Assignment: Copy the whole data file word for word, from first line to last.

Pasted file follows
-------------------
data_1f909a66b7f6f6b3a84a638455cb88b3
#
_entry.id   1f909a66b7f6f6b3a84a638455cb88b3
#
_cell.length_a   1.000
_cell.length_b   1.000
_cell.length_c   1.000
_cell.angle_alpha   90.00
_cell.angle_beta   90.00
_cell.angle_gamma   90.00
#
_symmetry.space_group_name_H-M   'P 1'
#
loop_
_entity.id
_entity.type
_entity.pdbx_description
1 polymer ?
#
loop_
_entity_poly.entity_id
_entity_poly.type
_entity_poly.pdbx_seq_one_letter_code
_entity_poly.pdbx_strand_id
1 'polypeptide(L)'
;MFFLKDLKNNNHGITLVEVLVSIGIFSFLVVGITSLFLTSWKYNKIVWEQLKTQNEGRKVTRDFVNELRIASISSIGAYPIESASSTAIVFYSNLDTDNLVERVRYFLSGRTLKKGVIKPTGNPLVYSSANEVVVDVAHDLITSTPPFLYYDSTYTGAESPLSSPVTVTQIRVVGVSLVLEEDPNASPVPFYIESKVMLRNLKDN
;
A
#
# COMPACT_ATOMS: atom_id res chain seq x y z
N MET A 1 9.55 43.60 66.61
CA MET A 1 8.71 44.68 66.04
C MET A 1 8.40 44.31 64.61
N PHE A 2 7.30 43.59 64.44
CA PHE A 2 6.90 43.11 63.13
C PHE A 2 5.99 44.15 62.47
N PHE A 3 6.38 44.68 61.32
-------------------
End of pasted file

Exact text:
data_1f909a66b7f6f6b3a84a638455cb88b3
#
_entry.id   1f909a66b7f6f6b3a84a638455cb88b3
#
_cell.length_a   1.000
_cell.length_b   1.000
_cell.length_c   1.000
_cell.angle_alpha   90.00
_cell.angle_beta   90.00
_cell.angle_gamma   90.00
#
_symmetry.space_group_name_H-M   'P 1'
#
loop_
_entity.id
_entity.type
_entity.pdbx_description
1 polymer ?
#
loop_
_entity_poly.entity_id
_entity_poly.type
_entity_poly.pdbx_seq_one_letter_code
_entity_poly.pdbx_strand_id
1 'polypeptide(L)'
;MFFLKDLKNNNHGITLVEVLVSIGIFSFLVVGITSLFLTSWKYNKIVWEQLKTQNEGRKVTRDFVNELRIASISSIGAYPIESASSTAIVFYSNLDTDNLVERVRYFLSGRTLKKGVIKPTGNPLVYSSANEVVVDVAHDLITSTPPFLYYDSTYTGAESPLSSPVTVTQIRVVGVSLVLEEDPNASPVPFYIESKVMLRNLKDN
;
A
#
# COMPACT_ATOMS: atom_id res chain seq x y z
N MET A 1 9.55 43.60 66.61
CA MET A 1 8.71 44.68 66.04
C MET A 1 8.40 44.31 64.61
N PHE A 2 7.30 43.59 64.44
CA PHE A 2 6.90 43.11 63.13
C PHE A 2 5.99 44.15 62.47
N PHE A 3 6.38 44.68 61.32